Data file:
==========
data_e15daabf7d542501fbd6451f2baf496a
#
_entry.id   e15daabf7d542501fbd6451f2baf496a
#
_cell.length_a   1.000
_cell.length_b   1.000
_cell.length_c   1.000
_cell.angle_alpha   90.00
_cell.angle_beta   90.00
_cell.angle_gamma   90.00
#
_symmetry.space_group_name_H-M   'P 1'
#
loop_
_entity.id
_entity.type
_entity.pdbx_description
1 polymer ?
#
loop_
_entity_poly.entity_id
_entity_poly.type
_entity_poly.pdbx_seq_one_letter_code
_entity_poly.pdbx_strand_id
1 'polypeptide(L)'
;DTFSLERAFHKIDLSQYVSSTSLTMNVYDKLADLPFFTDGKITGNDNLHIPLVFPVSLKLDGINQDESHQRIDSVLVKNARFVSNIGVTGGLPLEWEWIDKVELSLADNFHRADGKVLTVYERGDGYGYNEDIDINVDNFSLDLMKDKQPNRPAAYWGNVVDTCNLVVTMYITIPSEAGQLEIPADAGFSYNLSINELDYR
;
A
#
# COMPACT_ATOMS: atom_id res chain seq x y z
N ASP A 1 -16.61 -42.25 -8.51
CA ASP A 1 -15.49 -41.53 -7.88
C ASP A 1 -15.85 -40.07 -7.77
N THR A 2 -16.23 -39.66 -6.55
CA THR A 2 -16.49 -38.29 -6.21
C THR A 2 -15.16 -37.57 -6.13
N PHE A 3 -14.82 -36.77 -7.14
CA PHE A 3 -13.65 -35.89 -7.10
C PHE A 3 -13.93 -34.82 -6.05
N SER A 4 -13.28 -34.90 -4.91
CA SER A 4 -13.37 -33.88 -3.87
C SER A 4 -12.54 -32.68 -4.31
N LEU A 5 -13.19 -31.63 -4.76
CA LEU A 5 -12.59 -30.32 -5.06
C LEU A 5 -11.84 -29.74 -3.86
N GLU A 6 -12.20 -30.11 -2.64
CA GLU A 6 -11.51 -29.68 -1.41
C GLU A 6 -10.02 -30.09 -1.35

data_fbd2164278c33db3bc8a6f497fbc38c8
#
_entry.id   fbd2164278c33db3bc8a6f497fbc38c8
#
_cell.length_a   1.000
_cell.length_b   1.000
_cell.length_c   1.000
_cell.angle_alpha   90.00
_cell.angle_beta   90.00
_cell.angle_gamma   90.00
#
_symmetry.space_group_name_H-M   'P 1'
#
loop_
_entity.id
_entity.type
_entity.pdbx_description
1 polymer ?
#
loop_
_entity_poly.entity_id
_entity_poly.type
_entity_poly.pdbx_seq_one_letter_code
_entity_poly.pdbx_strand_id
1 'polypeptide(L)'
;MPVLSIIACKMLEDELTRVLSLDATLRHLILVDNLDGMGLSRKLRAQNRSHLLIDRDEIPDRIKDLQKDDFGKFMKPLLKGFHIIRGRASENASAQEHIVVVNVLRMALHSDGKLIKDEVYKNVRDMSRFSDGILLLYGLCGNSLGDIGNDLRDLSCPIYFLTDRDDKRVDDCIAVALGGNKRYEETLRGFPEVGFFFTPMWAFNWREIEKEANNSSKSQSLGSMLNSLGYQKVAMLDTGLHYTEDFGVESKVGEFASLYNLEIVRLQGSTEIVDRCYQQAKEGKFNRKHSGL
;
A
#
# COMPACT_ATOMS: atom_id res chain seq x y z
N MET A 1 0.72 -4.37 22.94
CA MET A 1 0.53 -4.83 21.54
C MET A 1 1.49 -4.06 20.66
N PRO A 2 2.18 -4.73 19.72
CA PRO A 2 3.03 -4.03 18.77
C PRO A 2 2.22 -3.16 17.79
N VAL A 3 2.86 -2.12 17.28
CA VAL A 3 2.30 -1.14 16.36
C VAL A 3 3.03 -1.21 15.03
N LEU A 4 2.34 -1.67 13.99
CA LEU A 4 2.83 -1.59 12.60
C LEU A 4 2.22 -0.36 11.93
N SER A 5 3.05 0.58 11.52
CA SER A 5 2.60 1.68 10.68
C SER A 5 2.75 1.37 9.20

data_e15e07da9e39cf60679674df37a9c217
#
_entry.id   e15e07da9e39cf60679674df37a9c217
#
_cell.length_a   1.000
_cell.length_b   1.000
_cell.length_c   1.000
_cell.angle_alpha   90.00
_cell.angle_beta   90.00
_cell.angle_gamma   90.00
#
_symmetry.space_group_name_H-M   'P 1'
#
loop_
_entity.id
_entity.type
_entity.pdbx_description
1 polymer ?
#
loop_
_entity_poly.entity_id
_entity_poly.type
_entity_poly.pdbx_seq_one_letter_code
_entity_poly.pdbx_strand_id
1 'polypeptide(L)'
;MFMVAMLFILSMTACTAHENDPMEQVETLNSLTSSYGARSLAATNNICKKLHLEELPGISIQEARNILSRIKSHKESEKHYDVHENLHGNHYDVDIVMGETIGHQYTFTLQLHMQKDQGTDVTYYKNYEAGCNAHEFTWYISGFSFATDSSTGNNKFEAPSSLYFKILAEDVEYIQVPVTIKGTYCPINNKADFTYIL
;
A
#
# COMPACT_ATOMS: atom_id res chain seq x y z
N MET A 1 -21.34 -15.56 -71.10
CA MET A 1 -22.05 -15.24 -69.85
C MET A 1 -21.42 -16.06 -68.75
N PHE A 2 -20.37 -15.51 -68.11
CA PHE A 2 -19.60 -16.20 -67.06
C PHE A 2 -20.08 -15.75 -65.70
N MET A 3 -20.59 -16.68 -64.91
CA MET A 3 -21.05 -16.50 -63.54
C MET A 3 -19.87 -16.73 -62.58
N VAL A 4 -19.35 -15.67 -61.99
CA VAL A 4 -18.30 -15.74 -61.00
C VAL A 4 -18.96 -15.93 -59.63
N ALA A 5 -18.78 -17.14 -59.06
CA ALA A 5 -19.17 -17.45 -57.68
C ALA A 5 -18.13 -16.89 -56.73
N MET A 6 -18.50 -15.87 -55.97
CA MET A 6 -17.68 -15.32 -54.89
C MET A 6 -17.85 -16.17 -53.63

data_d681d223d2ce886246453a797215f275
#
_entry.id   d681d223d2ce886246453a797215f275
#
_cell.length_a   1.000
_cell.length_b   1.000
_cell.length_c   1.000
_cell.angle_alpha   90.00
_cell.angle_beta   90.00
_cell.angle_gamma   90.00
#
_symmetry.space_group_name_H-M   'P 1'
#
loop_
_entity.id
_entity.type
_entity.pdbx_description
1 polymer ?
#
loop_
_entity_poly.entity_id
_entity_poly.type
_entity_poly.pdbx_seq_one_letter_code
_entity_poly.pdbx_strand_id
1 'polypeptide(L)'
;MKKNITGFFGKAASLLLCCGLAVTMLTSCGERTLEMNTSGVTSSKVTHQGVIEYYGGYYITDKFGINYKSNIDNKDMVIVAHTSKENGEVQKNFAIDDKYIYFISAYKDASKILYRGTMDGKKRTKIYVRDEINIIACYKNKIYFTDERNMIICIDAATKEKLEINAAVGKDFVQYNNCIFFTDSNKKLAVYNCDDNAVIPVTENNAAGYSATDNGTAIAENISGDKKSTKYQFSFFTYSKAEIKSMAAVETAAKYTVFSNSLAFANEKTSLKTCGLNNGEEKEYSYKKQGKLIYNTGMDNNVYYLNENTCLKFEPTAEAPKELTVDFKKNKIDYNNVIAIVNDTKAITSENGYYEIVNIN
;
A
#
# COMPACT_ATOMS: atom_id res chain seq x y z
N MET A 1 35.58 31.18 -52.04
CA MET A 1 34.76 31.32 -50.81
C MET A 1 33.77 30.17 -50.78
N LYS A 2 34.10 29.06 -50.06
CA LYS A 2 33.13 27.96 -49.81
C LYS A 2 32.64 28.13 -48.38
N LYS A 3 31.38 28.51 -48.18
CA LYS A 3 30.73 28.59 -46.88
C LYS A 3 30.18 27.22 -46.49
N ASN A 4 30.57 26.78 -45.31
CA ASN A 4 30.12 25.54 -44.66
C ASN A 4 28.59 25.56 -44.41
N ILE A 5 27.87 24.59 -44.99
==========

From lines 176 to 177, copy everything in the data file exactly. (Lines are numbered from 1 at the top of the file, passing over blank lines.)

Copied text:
CA LYS A 2 33.13 27.96 -49.81
C LYS A 2 32.64 28.13 -48.38